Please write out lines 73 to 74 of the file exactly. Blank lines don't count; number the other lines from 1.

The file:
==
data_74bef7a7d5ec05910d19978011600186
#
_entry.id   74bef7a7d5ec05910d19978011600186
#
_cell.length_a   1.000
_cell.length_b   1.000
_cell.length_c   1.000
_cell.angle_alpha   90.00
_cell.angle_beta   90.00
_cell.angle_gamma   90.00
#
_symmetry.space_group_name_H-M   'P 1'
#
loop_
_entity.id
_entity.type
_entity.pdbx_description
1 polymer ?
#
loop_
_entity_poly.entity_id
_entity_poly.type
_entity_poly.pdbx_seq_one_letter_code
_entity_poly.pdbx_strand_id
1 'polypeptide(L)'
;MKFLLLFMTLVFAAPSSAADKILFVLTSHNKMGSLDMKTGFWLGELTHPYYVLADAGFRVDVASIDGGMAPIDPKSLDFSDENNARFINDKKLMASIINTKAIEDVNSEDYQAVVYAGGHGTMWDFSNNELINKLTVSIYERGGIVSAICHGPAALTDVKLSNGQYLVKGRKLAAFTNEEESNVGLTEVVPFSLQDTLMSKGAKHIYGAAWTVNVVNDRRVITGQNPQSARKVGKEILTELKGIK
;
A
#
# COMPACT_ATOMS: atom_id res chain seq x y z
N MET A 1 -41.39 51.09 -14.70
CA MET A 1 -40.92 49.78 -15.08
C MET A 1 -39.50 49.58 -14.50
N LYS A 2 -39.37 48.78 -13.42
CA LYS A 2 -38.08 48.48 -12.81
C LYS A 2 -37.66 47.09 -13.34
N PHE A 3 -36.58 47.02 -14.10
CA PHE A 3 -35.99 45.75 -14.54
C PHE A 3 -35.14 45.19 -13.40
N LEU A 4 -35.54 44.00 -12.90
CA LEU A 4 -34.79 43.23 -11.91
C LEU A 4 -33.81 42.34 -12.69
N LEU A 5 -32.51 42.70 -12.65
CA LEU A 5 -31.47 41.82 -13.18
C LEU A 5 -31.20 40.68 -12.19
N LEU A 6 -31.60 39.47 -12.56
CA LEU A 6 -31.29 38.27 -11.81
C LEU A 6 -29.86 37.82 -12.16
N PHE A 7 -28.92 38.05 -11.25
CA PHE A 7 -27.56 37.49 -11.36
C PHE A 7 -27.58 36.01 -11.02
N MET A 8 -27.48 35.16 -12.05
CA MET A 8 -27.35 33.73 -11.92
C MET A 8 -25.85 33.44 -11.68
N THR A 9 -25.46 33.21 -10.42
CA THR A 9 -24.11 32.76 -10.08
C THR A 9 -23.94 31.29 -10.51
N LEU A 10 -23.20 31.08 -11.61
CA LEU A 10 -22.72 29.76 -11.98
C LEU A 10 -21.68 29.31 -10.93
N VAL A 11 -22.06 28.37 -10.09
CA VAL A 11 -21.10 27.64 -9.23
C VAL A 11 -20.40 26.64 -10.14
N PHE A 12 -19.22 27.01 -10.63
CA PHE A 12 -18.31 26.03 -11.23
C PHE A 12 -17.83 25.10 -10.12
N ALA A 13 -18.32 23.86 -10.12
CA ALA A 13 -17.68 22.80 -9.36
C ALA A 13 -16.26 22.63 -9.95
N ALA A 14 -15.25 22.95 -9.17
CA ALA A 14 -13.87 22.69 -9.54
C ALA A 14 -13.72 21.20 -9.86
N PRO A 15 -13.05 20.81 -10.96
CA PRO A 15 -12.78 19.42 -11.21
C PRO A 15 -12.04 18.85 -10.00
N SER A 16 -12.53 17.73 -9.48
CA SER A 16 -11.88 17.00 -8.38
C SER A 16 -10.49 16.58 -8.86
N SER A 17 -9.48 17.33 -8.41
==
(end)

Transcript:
N PRO A 15 -13.05 20.81 -10.96
CA PRO A 15 -12.78 19.42 -11.21